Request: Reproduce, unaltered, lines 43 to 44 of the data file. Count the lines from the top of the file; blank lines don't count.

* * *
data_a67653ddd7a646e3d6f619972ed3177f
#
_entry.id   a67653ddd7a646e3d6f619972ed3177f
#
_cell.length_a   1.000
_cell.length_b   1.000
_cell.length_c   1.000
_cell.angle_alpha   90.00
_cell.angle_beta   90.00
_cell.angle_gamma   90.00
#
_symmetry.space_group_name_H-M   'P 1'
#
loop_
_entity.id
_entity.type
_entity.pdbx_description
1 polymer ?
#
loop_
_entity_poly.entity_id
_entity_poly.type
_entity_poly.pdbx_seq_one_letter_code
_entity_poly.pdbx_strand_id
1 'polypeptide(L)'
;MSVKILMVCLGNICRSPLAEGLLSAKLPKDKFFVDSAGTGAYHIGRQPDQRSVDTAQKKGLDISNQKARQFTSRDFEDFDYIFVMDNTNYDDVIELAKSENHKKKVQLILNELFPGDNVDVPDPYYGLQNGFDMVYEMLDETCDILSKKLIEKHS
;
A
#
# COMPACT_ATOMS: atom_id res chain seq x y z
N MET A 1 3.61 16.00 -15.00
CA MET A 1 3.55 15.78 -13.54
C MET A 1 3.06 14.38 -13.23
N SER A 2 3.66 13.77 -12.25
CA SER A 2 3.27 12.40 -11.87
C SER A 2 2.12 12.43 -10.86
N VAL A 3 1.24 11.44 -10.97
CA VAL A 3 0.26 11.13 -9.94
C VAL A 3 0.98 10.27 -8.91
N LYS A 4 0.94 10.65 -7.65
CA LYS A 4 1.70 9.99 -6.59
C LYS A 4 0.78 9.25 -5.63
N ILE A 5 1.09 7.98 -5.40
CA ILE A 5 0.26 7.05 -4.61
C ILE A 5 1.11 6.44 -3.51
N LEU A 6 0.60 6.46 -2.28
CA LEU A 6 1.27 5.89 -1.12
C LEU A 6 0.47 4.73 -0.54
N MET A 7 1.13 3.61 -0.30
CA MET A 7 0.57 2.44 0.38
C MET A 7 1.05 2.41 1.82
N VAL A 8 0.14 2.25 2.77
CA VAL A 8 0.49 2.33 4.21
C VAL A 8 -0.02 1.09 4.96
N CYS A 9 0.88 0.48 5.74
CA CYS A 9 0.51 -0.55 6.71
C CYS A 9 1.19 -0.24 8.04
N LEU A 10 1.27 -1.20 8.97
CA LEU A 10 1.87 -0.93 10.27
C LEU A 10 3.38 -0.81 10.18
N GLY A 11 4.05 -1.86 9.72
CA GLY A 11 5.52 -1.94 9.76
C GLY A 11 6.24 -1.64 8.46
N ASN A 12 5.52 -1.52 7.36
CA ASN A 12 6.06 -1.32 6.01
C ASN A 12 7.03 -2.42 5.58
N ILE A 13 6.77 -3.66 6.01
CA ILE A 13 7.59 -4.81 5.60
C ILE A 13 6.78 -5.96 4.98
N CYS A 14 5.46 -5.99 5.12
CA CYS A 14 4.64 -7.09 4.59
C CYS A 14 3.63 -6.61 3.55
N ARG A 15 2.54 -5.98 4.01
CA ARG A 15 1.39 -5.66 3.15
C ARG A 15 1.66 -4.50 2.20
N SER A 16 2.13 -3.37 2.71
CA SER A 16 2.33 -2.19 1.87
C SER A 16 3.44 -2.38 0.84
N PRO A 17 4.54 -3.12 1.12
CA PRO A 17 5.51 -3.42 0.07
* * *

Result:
N ILE A 5 1.09 7.98 -5.40
CA ILE A 5 0.26 7.05 -4.61